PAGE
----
An American Tale

What the cows eat will affect the flavor of their milk and the resulting cheese. In Italy, the cows designated for Parmigiano-Reggiano graze outdoors; in the United States, most cows are not pastured but generally eat a concentrated feed.

In addition to the cows' diet, there are different and unique microflora and yeasts in the milk. The American practice of heating the milk for pasteurization kills these microorganisms. However, since Italians use raw milk to make Parmesan, these microorganisms add unique flavor components to the cheese that can give you extreme highs and lows of flavor. Pasteurized milk gives you a more consistent product, and it saves money for the manufacturer.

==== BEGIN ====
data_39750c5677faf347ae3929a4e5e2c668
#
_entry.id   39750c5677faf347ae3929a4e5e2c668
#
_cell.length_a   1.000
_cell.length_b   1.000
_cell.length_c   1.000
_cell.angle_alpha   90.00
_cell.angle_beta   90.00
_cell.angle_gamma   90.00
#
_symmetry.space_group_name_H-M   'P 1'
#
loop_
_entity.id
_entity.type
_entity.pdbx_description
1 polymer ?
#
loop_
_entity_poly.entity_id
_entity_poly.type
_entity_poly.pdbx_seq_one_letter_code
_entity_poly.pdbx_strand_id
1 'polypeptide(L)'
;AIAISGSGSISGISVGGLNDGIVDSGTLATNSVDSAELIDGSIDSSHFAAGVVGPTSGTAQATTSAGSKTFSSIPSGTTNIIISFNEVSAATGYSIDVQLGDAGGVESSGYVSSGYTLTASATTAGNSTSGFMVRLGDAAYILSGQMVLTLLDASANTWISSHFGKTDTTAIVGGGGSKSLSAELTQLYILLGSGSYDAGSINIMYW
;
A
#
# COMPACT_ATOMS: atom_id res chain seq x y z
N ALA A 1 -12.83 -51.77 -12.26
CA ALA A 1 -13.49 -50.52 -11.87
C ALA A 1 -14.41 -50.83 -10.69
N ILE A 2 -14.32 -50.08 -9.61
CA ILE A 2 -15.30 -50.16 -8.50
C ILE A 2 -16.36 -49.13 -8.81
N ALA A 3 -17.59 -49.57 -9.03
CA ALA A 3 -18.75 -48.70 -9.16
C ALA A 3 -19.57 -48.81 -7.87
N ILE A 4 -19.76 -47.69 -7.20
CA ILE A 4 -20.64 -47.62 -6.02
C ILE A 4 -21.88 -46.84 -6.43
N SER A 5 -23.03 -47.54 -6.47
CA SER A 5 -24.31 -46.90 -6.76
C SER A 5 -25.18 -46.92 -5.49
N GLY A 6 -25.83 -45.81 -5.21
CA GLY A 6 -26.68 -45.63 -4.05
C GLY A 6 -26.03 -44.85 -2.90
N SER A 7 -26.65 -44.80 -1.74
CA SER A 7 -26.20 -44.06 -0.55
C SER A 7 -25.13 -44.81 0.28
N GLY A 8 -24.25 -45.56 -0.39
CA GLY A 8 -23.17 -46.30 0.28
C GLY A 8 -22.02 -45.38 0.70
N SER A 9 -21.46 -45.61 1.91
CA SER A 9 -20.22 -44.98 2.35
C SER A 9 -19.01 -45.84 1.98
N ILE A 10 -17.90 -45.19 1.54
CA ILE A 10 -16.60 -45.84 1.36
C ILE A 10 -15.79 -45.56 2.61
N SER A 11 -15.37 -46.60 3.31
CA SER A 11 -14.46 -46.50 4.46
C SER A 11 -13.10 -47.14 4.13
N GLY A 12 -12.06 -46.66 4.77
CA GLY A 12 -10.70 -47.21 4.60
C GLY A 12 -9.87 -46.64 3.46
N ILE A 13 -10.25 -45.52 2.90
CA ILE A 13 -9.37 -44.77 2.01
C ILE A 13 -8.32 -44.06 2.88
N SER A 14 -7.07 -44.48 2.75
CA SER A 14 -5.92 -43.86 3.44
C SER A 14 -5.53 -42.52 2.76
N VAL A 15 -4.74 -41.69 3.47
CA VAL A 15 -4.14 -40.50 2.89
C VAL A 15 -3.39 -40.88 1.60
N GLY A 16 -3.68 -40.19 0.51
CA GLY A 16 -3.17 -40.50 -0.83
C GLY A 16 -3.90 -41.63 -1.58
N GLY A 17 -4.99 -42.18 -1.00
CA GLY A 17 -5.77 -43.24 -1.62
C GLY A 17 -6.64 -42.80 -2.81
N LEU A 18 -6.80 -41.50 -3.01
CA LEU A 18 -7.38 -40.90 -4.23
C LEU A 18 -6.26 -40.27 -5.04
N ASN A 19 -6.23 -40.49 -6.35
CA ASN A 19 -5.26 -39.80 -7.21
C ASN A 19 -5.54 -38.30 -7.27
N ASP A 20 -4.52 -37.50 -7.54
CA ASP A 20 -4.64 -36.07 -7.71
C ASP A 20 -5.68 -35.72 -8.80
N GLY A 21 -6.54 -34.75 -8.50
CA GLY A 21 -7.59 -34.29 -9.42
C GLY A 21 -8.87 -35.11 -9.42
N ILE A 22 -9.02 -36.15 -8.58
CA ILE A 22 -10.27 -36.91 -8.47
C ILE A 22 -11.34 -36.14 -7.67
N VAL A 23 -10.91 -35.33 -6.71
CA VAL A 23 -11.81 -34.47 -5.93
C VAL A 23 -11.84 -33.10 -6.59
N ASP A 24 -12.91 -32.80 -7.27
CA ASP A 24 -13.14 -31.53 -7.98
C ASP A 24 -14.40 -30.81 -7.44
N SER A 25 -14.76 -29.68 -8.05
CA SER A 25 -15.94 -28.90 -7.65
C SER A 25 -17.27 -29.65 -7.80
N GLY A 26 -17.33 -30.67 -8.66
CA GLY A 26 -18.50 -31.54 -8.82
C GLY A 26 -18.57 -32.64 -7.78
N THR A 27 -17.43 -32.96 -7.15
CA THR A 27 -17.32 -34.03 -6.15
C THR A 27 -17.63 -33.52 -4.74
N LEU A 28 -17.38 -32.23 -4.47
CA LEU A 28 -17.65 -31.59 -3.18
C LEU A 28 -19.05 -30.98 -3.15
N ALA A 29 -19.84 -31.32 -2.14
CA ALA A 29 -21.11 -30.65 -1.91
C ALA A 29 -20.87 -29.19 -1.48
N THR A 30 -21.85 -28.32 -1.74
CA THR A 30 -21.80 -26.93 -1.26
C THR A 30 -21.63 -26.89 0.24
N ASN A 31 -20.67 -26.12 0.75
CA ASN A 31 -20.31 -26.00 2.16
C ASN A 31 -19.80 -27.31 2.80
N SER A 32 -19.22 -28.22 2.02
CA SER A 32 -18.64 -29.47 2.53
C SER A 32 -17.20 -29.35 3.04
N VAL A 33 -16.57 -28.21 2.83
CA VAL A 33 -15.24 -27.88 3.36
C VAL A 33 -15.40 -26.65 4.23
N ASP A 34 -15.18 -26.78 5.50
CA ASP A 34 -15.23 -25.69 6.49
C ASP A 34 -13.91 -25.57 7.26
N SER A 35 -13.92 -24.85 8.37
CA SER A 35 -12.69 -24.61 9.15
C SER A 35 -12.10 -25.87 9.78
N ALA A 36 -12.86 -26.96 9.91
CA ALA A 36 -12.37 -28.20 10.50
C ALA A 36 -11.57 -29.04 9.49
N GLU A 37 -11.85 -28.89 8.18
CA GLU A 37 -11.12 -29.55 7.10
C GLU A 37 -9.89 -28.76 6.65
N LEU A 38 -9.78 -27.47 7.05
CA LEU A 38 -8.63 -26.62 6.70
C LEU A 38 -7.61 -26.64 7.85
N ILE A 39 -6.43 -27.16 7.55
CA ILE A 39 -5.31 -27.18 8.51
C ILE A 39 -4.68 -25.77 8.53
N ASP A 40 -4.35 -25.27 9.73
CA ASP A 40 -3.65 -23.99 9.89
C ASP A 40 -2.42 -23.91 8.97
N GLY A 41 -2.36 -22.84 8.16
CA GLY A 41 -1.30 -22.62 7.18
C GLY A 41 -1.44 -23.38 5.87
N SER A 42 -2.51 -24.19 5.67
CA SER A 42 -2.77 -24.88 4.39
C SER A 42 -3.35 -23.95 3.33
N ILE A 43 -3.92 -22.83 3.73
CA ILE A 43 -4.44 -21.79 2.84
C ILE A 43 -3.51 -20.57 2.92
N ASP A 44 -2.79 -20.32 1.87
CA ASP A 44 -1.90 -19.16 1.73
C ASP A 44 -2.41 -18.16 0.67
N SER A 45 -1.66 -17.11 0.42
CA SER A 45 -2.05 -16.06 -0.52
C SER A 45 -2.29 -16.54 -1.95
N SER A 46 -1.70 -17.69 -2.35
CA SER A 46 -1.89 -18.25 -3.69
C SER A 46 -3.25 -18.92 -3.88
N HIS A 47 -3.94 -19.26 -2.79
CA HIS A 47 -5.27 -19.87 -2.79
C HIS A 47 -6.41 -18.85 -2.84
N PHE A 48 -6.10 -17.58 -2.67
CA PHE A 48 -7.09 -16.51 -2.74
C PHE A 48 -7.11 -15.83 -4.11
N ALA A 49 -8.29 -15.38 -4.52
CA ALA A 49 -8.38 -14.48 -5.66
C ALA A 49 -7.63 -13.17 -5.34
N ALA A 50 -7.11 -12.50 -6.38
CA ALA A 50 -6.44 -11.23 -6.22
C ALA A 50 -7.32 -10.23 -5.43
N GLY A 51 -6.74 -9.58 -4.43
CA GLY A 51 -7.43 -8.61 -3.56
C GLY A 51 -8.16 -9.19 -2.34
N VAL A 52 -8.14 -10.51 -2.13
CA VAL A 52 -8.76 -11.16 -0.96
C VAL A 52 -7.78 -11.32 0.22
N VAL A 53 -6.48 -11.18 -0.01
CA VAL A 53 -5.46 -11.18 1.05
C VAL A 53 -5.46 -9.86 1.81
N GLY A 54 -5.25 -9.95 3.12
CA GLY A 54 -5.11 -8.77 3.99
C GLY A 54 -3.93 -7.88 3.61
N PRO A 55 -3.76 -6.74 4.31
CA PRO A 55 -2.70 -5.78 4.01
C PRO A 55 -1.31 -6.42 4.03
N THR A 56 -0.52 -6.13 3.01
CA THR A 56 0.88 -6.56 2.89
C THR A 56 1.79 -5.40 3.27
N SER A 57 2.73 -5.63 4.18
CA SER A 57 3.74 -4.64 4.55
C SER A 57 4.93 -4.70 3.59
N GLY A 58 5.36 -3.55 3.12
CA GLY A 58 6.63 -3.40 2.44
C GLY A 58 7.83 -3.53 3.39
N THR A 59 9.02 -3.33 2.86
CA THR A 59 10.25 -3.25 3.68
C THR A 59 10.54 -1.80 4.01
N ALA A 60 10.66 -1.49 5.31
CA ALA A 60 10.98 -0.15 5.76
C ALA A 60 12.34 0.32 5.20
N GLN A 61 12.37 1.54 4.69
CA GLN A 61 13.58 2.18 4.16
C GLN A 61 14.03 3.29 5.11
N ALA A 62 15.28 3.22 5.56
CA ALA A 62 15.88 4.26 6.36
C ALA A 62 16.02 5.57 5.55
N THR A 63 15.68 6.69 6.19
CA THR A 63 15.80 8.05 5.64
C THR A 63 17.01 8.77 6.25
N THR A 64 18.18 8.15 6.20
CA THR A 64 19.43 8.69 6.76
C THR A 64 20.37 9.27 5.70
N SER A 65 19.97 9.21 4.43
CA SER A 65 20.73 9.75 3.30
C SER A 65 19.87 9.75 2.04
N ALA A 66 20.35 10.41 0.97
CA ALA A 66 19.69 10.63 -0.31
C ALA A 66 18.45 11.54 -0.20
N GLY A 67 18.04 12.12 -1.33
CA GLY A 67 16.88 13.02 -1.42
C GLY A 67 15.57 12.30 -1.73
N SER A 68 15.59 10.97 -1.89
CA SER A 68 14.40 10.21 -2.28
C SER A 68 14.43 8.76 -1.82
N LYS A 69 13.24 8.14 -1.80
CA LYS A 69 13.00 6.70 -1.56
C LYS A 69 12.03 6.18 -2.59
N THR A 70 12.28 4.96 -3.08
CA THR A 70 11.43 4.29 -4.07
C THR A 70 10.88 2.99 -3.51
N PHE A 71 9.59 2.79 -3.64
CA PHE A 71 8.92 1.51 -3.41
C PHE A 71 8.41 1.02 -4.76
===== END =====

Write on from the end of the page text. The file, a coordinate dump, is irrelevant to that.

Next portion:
It's not just the milk that's different in the United States. American cheese makers often use nonanimal rennet to curdle the milk. And the starter cultures differ, with Italians using the whey left from the cheese-making of the day before, while Americans generally purchase starters from enzyme manufacturers. Finally, each cheese-making company, and each plant of each company, will have slightly different microorganisms in its environment, which alters the flavor of the cheese being produced.

Differences You Can Taste

Given all the differences in the manufacturing process on each side of the Atlantic, it shouldn't come as much of a surprise that our tasters easily picked out the imports in our lineup of eight supermarket. The two genuine Parmigiano-Reggianos were the panel's clear favorites. The domestic cheeses, all made in Wisconsin, presented a wide range of flavors and textures from quite good to rubbery, salty, and bland.